In a study of 100 U.S. middle market companies and large corporations, 85 percent said they have purchased cyber security and data privacy insurance coverage to protect against financial loss, while nearly half (44 percent) have already filed an insurance claim as a result of a breach.
However, while more companies are purchasing cyber security and data privacy insurance, some gaps still remain in incident response plans, making those companies vulnerable to the financial consequences of a data privacy incident, according to the study, commissioned by Wells Fargo Insurance’s Technology, Privacy and Network Risk Practice.
Examining middle market companies and large corporations with $100 million or more in annual revenue, the study measured the companies’ current levels of readiness to respond to a cyber security or data privacy incident, perceptions of their own security and network vulnerabilities, and challenges faced when purchasing coverage.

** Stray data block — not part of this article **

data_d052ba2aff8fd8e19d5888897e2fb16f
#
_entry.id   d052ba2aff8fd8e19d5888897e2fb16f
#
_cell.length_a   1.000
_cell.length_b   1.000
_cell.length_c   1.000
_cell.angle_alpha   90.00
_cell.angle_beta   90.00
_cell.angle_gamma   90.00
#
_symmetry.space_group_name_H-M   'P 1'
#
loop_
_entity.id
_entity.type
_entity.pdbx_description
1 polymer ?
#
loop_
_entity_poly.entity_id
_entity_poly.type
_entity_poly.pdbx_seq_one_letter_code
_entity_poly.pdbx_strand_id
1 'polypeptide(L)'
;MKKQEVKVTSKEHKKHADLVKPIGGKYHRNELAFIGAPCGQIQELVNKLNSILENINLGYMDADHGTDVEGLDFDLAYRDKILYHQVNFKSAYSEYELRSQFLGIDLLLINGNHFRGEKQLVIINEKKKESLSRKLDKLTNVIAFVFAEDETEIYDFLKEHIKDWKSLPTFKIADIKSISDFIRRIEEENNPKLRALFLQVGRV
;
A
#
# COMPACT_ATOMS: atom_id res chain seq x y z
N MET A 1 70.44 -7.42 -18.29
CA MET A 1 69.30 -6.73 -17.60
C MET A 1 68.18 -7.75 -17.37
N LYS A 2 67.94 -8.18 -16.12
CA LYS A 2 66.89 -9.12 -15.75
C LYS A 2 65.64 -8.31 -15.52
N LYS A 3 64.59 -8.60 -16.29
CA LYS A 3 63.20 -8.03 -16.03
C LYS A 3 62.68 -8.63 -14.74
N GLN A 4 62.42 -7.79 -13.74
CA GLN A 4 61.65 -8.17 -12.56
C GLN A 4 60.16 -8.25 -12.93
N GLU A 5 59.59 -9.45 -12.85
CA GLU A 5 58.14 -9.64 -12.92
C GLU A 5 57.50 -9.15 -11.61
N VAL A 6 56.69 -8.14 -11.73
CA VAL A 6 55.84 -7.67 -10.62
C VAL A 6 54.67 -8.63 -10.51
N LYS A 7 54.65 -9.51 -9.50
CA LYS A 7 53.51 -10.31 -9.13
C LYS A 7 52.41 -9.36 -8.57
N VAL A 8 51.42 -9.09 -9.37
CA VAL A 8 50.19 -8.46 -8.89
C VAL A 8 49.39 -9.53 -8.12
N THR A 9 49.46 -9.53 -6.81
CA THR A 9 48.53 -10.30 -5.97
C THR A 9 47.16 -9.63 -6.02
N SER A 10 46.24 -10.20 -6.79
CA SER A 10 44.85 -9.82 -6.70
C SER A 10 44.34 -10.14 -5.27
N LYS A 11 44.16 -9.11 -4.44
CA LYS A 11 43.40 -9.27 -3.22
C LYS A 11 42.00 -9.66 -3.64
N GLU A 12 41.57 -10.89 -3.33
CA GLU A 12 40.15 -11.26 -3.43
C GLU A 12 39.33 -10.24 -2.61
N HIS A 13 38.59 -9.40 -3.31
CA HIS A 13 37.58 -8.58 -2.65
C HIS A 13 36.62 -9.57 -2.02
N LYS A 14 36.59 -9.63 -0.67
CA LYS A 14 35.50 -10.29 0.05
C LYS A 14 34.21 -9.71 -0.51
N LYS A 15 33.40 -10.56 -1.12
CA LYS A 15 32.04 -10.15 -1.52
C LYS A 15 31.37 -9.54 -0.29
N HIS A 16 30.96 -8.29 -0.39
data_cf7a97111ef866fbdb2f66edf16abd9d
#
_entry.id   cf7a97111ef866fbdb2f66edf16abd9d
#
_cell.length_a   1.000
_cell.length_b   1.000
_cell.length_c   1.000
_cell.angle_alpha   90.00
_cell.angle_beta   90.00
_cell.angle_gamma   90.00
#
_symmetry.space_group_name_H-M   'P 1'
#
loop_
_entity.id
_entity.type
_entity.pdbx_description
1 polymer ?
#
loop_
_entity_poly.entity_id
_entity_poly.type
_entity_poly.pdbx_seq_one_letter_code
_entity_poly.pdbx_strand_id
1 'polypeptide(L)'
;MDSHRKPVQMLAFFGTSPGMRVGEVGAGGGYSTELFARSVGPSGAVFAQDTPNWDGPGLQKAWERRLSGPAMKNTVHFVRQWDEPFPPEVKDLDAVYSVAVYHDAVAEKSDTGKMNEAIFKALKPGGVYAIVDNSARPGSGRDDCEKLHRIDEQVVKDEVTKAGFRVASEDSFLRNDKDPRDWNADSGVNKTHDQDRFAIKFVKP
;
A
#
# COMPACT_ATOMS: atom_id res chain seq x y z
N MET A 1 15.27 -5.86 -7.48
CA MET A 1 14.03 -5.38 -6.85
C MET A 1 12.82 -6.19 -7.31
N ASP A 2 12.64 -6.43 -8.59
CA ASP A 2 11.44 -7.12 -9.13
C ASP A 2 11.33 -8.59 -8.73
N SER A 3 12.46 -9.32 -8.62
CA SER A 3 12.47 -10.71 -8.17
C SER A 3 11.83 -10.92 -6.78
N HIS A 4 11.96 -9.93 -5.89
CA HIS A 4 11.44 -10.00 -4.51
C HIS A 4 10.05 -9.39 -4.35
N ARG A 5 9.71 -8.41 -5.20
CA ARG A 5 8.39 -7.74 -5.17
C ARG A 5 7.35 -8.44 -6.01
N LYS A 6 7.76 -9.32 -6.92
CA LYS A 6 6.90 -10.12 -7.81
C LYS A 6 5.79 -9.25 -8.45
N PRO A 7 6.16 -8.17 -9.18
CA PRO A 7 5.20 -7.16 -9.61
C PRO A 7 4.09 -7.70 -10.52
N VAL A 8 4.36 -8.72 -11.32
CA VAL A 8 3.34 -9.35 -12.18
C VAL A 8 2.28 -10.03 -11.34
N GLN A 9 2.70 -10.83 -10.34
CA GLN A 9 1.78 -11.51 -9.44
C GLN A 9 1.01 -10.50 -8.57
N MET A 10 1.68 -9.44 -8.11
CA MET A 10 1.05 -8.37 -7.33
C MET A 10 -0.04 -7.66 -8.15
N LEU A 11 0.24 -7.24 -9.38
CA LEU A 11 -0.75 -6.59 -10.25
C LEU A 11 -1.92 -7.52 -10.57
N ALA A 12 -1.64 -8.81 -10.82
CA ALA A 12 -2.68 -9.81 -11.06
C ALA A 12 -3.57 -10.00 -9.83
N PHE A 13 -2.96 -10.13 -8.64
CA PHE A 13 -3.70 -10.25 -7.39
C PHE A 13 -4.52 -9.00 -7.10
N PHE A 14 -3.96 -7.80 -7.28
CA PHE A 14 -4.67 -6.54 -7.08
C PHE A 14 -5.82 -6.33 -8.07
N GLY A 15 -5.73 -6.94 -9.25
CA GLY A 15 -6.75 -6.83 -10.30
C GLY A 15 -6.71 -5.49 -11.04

“While companies recognize the need for cyber security and data privacy insurance, purchasing coverage is not a complete solution. It’s also important to recognize that other factors, including testing incident response plans, employee awareness training, and following established privacy policies, are all critical components of an overall risk management program,” said Dena Cusick, national practice leader with Wells Fargo Insurance’s Technology, Privacy and Network Risk National Practice.
Not surprisingly, the most common reasons given for purchasing this specialized coverage were to protect the business against financial loss (78 percent), protect shareholders (64 percent), and help prepare for data privacy events (61percent). Of those that filed an insurance claim, 96 percent reported they were satisfied with their coverage, how the claim was handled, and that their policy had enough coverage for expenses and damages.